Summer Poem & Lost

Summer Poem

The hot summer breeze

grates at my weak, ice cream filled, sun drenched thighs.

I think about how

I should be doing something productive,

like reading a book,

or thinking about something other than how I have to be

thinking

about something.



I wonder if my mother knows

she has a sunburn in the shape of a clock on her arm

and I wonder if I could use it as a sundial.

I admire her golden body,

her white cotton shirt stuck with the glue of sweat

onto her rolls of love.



I hear the winter squeaking under the rocking chair

and I remember that there once was a layer of snow

outside on my porch not long ago.



I think about how the present seems to be out of my reach,

but I can’t remember the past.

I check the time on my mother’s sunburn.

I wish I knew how to be someone other than myself.



Lost

Our mother always told us:

to drink our milk,

and wash our hands.

To build strong bones

and make strong bonds.

She told us to ask questions,

and look for the answers.

And to always remember

where we put our secrets.



They sift through the sand,

searching for lost calcium,

searching for lost stars.

Trying to bring them back,

trying to remember the present.

The tears circulate through their eyes,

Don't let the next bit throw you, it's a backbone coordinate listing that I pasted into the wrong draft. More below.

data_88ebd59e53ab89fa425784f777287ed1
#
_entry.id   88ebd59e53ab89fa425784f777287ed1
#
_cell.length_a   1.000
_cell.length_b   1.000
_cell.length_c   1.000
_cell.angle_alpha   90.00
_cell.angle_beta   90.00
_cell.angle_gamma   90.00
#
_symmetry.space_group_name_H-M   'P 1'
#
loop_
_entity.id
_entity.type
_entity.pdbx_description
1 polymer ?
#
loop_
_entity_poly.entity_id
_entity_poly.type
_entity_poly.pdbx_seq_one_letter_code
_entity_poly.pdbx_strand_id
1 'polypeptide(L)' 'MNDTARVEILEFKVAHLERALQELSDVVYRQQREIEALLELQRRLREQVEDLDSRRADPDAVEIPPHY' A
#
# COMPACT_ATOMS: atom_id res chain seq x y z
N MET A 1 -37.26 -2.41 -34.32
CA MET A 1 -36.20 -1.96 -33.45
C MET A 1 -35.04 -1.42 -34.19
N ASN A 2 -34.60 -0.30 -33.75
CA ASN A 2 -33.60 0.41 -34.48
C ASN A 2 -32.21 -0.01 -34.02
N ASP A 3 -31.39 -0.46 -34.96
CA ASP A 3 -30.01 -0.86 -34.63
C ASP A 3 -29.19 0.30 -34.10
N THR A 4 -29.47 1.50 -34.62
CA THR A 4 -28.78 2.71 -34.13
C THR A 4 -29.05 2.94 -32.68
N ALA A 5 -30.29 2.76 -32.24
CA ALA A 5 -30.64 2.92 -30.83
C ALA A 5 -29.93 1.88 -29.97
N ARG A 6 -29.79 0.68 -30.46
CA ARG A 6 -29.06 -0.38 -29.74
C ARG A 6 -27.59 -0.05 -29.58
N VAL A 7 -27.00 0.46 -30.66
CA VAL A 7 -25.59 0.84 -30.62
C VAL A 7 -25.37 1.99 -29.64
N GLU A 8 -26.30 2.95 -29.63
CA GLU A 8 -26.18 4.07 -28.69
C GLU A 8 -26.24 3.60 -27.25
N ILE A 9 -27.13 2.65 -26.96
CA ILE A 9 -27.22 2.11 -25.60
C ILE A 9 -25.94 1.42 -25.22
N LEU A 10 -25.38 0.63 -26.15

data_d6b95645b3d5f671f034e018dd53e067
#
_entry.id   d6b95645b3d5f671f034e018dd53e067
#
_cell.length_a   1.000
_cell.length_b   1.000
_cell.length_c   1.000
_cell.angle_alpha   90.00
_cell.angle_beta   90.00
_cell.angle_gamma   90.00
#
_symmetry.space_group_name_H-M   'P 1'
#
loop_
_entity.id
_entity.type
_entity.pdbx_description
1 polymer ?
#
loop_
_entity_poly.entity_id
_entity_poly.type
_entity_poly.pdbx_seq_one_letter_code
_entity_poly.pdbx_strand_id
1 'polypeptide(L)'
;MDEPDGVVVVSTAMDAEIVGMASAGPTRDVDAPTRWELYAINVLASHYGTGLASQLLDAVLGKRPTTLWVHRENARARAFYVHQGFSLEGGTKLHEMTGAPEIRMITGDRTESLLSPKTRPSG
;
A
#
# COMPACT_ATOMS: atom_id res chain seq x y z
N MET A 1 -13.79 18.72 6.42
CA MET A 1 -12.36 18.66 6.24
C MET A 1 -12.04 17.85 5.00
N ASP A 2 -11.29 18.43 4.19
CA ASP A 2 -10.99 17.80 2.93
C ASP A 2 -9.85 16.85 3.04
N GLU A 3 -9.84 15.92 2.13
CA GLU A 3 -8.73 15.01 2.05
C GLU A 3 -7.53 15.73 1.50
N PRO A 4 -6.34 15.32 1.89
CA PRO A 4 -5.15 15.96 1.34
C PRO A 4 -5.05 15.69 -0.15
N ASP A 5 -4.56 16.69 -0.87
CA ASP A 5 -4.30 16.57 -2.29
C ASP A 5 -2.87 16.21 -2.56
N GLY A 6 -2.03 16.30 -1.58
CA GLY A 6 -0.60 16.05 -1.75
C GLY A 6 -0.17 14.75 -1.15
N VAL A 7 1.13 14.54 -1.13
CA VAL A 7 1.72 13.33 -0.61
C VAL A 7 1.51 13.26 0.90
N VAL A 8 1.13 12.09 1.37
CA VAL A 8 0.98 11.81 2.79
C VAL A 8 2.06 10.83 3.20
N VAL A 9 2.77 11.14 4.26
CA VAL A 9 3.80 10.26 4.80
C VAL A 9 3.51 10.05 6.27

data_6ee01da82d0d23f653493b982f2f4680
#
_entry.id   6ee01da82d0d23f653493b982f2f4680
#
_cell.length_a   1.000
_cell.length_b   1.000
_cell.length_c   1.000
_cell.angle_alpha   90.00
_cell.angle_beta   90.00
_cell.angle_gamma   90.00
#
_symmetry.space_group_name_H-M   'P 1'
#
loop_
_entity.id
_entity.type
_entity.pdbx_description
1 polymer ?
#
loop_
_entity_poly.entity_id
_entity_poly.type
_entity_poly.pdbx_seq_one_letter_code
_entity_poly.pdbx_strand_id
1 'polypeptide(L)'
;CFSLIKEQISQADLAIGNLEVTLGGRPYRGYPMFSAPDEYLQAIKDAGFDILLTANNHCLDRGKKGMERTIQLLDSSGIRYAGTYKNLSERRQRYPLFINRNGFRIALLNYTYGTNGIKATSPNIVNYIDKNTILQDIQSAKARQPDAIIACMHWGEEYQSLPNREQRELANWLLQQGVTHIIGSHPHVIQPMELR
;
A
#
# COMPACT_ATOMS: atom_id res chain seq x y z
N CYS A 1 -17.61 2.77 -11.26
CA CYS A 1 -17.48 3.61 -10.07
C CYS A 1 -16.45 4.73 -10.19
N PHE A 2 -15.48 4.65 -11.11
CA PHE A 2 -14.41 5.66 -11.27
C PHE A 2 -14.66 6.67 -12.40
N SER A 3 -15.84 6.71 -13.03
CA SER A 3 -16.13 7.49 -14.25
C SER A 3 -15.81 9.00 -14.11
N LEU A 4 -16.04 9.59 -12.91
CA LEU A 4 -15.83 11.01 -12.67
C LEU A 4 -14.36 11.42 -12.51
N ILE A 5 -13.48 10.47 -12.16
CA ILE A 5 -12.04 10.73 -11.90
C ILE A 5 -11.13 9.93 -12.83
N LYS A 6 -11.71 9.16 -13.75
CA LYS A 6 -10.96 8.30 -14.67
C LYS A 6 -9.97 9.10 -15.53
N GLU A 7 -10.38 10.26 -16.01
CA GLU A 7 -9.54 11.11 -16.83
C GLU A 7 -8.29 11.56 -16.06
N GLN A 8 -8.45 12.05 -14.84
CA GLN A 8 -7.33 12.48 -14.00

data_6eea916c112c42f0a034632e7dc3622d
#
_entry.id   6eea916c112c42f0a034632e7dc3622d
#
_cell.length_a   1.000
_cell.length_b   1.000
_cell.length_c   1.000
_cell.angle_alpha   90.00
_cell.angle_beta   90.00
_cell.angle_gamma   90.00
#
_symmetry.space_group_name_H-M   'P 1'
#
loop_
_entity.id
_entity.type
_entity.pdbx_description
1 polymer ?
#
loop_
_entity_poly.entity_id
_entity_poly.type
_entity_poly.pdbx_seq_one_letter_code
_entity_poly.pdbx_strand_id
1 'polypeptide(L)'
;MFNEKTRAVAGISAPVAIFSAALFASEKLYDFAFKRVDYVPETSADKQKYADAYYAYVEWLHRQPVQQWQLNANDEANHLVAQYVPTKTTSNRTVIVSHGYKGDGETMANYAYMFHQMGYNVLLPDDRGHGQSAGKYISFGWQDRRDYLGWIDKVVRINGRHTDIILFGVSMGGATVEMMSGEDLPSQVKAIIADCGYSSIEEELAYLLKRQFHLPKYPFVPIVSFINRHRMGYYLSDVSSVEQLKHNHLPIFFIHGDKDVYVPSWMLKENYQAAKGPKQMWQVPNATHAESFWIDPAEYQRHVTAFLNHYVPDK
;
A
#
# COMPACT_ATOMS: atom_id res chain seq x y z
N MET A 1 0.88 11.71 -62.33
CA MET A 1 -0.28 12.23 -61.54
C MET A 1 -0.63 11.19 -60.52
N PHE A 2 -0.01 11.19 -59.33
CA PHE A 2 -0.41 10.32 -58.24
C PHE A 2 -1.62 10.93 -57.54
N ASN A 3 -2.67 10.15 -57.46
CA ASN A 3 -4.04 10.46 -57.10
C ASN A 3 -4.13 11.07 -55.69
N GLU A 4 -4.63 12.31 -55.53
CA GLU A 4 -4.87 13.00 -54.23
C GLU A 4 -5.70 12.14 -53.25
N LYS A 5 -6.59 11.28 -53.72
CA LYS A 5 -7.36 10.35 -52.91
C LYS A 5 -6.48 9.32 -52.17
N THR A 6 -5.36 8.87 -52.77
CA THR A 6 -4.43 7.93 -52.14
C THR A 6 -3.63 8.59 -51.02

down their cheeks,

and pool in their calcium deficient palms.

They want the milk,

the milk they gave their sons.

They want his bones,

and they won’t stop looking.

They search through the past,

coding the mysterious souls,

looking for the present.

The sky closes in around them,

protecting their dreams,

guarding their secrets.

They ask the questions,

and the sky sends them back;

They are eternal,

leading them forward to the beginning,

leading them back to the end.



The sea above them searches too,

and we are a second behind;

the present never reaching us in time.

Memory is the only connection.

They sift,

looking for a white speck in the skin colored dessert.

The sand washes away the bones of the lost.

But they remember,

and always will.

Milk alone can’t make strong bones.

Louise Sulliva
Age 15, Grade 10
Saint Ann’s School
Silver Key

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